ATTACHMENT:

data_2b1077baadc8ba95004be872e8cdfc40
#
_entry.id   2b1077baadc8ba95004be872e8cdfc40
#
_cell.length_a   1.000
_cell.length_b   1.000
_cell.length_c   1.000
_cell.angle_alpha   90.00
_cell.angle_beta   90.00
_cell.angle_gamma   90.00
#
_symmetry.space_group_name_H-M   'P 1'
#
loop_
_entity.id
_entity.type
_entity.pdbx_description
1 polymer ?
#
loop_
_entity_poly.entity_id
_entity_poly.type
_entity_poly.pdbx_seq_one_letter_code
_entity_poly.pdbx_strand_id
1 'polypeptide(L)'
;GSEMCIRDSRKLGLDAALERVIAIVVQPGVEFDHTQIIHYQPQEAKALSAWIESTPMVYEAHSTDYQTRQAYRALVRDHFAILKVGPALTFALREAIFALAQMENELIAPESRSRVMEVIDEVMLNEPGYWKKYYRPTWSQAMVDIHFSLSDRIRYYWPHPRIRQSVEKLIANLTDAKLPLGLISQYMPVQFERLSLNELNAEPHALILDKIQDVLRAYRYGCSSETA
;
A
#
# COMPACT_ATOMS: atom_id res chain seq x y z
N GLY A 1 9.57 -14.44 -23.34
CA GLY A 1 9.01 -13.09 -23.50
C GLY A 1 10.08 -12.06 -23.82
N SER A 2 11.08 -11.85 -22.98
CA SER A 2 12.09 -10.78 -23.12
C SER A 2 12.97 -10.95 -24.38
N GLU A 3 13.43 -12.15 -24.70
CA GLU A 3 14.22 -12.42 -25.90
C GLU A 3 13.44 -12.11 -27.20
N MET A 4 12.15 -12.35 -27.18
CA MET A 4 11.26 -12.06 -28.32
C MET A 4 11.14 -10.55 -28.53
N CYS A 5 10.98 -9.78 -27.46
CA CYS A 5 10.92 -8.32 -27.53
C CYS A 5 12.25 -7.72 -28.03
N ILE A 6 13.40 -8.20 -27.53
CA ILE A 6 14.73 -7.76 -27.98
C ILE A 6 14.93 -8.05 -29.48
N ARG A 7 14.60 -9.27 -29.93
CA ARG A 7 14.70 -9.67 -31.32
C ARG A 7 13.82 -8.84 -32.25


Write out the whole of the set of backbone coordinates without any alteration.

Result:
data_2b1077baadc8ba95004be872e8cdfc40
#
_entry.id   2b1077baadc8ba95004be872e8cdfc40
#
_cell.length_a   1.000
_cell.length_b   1.000
_cell.length_c   1.000
_cell.angle_alpha   90.00
_cell.angle_beta   90.00
_cell.angle_gamma   90.00
#
_symmetry.space_group_name_H-M   'P 1'
#
loop_
_entity.id
_entity.type
_entity.pdbx_description
1 polymer ?
#
loop_
_entity_poly.entity_id
_entity_poly.type
_entity_poly.pdbx_seq_one_letter_code
_entity_poly.pdbx_strand_id
1 'polypeptide(L)'
;GSEMCIRDSRKLGLDAALERVIAIVVQPGVEFDHTQIIHYQPQEAKALSAWIESTPMVYEAHSTDYQTRQAYRALVRDHFAILKVGPALTFALREAIFALAQMENELIAPESRSRVMEVIDEVMLNEPGYWKKYYRPTWSQAMVDIHFSLSDRIRYYWPHPRIRQSVEKLIANLTDAKLPLGLISQYMPVQFERLSLNELNAEPHALILDKIQDVLRAYRYGCSSETA
;
A
#
# COMPACT_ATOMS: atom_id res chain seq x y z
N GLY A 1 9.57 -14.44 -23.34
CA GLY A 1 9.01 -13.09 -23.50
C GLY A 1 10.08 -12.06 -23.82
N SER A 2 11.08 -11.85 -22.98
CA SER A 2 12.09 -10.78 -23.12
C SER A 2 12.97 -10.95 -24.38
N GLU A 3 13.43 -12.15 -24.70
CA GLU A 3 14.22 -12.42 -25.90
C GLU A 3 13.44 -12.11 -27.20
N MET A 4 12.15 -12.35 -27.18
CA MET A 4 11.26 -12.06 -28.32
C MET A 4 11.14 -10.55 -28.53
N CYS A 5 10.98 -9.78 -27.46
CA CYS A 5 10.92 -8.32 -27.53
C CYS A 5 12.25 -7.72 -28.03
N ILE A 6 13.40 -8.20 -27.53
CA ILE A 6 14.73 -7.76 -27.98
C ILE A 6 14.93 -8.05 -29.48
N ARG A 7 14.60 -9.27 -29.93
CA ARG A 7 14.70 -9.67 -31.32
C ARG A 7 13.82 -8.84 -32.25